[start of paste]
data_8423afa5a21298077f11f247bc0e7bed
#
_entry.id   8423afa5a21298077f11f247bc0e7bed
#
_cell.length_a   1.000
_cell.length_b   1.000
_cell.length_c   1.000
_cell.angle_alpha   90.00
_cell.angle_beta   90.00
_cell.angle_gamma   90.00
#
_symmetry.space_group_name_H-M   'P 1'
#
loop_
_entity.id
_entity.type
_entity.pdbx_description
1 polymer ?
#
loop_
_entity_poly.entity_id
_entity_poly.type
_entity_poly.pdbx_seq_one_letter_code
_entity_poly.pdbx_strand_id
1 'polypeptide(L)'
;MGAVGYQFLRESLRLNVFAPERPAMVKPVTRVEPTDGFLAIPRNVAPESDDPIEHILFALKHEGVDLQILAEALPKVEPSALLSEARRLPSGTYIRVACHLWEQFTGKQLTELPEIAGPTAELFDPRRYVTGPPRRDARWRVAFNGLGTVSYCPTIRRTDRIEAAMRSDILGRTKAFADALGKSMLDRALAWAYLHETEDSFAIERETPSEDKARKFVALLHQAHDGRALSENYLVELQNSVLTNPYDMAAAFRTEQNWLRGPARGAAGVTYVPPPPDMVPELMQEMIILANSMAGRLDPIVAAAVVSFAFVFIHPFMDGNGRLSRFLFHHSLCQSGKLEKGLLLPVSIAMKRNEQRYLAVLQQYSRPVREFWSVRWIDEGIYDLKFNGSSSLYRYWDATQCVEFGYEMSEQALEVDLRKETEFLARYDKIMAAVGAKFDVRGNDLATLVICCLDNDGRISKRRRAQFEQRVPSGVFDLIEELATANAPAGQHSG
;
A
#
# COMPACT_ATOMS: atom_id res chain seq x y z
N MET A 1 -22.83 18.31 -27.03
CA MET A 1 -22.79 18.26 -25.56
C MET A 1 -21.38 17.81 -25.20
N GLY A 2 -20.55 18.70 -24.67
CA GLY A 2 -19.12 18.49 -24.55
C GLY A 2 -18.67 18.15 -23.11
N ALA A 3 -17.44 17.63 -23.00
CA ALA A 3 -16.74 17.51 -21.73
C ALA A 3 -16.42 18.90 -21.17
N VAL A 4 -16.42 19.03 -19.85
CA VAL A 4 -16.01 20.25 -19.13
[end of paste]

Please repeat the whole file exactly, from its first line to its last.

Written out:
data_8423afa5a21298077f11f247bc0e7bed
#
_entry.id   8423afa5a21298077f11f247bc0e7bed
#
_cell.length_a   1.000
_cell.length_b   1.000
_cell.length_c   1.000
_cell.angle_alpha   90.00
_cell.angle_beta   90.00
_cell.angle_gamma   90.00
#
_symmetry.space_group_name_H-M   'P 1'
#
loop_
_entity.id
_entity.type
_entity.pdbx_description
1 polymer ?
#
loop_
_entity_poly.entity_id
_entity_poly.type
_entity_poly.pdbx_seq_one_letter_code
_entity_poly.pdbx_strand_id
1 'polypeptide(L)'
;MGAVGYQFLRESLRLNVFAPERPAMVKPVTRVEPTDGFLAIPRNVAPESDDPIEHILFALKHEGVDLQILAEALPKVEPSALLSEARRLPSGTYIRVACHLWEQFTGKQLTELPEIAGPTAELFDPRRYVTGPPRRDARWRVAFNGLGTVSYCPTIRRTDRIEAAMRSDILGRTKAFADALGKSMLDRALAWAYLHETEDSFAIERETPSEDKARKFVALLHQAHDGRALSENYLVELQNSVLTNPYDMAAAFRTEQNWLRGPARGAAGVTYVPPPPDMVPELMQEMIILANSMAGRLDPIVAAAVVSFAFVFIHPFMDGNGRLSRFLFHHSLCQSGKLEKGLLLPVSIAMKRNEQRYLAVLQQYSRPVREFWSVRWIDEGIYDLKFNGSSSLYRYWDATQCVEFGYEMSEQALEVDLRKETEFLARYDKIMAAVGAKFDVRGNDLATLVICCLDNDGRISKRRRAQFEQRVPSGVFDLIEELATANAPAGQHSG
;
A
#
# COMPACT_ATOMS: atom_id res chain seq x y z
N MET A 1 -22.83 18.31 -27.03
CA MET A 1 -22.79 18.26 -25.56
C MET A 1 -21.38 17.81 -25.20
N GLY A 2 -20.55 18.70 -24.67
CA GLY A 2 -19.12 18.49 -24.55
C GLY A 2 -18.67 18.15 -23.11
N ALA A 3 -17.44 17.63 -23.00
CA ALA A 3 -16.74 17.51 -21.73
C ALA A 3 -16.42 18.90 -21.17
N VAL A 4 -16.42 19.03 -19.85
CA VAL A 4 -16.01 20.25 -19.13